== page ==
"While dictators rage and statesmen talk, all Europe dances — to The Lambeth Walk."

Thursday, 13 August 2009

Bending Over Backwards for Ramadan

From Human Resources Magazine comes an article urging employers to be sensitive to the needs of their Muslim staff during the holy month of Ramadan - by not being sensitive to the needs of pretty much everyone else:

Employers Forum on Belief (EFB) has launched a guide to help employers understand the needs of Muslim staff during Ramadan.

There are 1.6 million Muslims living in the UK and during Ramadan, which begins next week, they must fast during daylight hours.

The EFB guide advises employers to avoid working lunches and consider flexible working arrangements. Employers should also encourage Muslim staff to discuss their needs.

Rachel Krys, campaign director of the EFB, said: "Employers who take a little bit of time to understand the needs of Muslim employees during Ramadan will reap rewards.

"It is an opportunity to show staff they are cared about and a small adjustment could reduce the need for time off. The changes we are suggesting are very small, allowing a little flexibility in working hours or switching working hours for meetings.

"Something as simple as not having biscuits at a team meeting would demonstrate sensitivity to what Muslim colleagues are doing."
Meanwhile, the Co-operative Pharmacy has launched its annual campaign to 'help fasting Muslims manage their medication safely':
THE Co-operative Pharmacy is extending its award winning Ramadan campaign to help Muslim patients manage their medicines during the month of fasting.

Seventy-nine Co-operative Pharmacies located in areas with a high proportion of Muslim customers, have been specially trained to offer a free tailored "medicines check" service. The pharmacists will then use these skills to identify patients who may need support and advice during the month of Ramadan.

Together they will discuss all aspects of the prescribed medicines, to minimise problems and improve the patient’s understanding.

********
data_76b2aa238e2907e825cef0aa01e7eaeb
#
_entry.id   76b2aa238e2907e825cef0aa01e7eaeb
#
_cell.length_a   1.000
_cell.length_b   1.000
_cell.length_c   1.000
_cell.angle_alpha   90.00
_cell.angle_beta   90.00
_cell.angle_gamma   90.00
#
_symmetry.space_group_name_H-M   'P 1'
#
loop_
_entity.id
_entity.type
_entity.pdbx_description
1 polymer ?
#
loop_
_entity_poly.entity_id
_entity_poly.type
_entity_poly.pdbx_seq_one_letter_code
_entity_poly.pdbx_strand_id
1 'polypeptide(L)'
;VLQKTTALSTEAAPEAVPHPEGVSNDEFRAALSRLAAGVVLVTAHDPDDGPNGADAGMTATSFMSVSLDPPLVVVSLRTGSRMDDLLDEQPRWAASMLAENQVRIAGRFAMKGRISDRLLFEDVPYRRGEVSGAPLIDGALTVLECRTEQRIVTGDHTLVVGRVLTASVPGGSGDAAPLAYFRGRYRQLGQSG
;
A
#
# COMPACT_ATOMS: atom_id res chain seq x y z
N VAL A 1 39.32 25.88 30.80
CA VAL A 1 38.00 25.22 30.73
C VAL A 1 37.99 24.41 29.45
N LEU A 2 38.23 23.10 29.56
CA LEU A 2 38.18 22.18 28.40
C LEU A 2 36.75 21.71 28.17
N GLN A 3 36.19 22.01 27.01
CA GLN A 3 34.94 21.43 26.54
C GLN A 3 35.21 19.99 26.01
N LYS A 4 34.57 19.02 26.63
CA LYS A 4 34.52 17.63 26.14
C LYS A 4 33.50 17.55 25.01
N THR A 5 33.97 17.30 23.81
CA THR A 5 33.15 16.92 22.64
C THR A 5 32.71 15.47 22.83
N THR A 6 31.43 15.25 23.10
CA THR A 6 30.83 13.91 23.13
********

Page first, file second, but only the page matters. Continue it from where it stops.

Although people who are ill can be exempt from fasting between dawn and sunset during Ramadan, many who take regular medication continue to observe the fast. This can mean that oral medicines are not taken at the correct time intervals, or their effectiveness is altered due to drugs’ interactions with food.

The Co-operative Pharmacy is urging Muslim patients on regular prescribed medication to speak to their pharmacist, to ensure that if they need to change the times they take their medicines they continue to manage their condition effectively.

The initiative has been supported by the Muslim Council of Great Britain.

A spokesperson for the council said: "We urge all fellow Muslim brothers and sisters not to make their own decisions to alter doses or timings of medications without the guidance from their doctors or pharmacists throughout the holy month of Ramadan and beyond. We also urge local health practitioners to liaise with mosques and Islamic centres to educate the public on this important information during Ramadan fasting."

The Co-operative Pharmacy’s clinical services manager, Adrian Price said: "Last year we were able to support a significant number of Muslim people intending to fast during Ramadan and we are delighted to have extended the number of stores offering this service.

"We know that during Ramadan many patients change the times they take their medicines, or even the number of doses they take each day, without first seeking medical advice.

"Spending a few minutes discussing their plans with a pharmacist can identify potential problems and solutions," adds Adrian.

The implications of changing the times medication is taken can include interaction of drugs not meant to be taken together, if they are all taken before sunrise or after sunset, or a change in the effectiveness of drugs designed to be taken before, during or after regular meals.

"We appreciate the importance of cultural understanding and sensitivity when discussing the implications on healthcare of people’s religious beliefs. We’re not making assumptions about how Muslim patients might act, but we strongly recommend they talk to their pharmacist," concludes Adrian.

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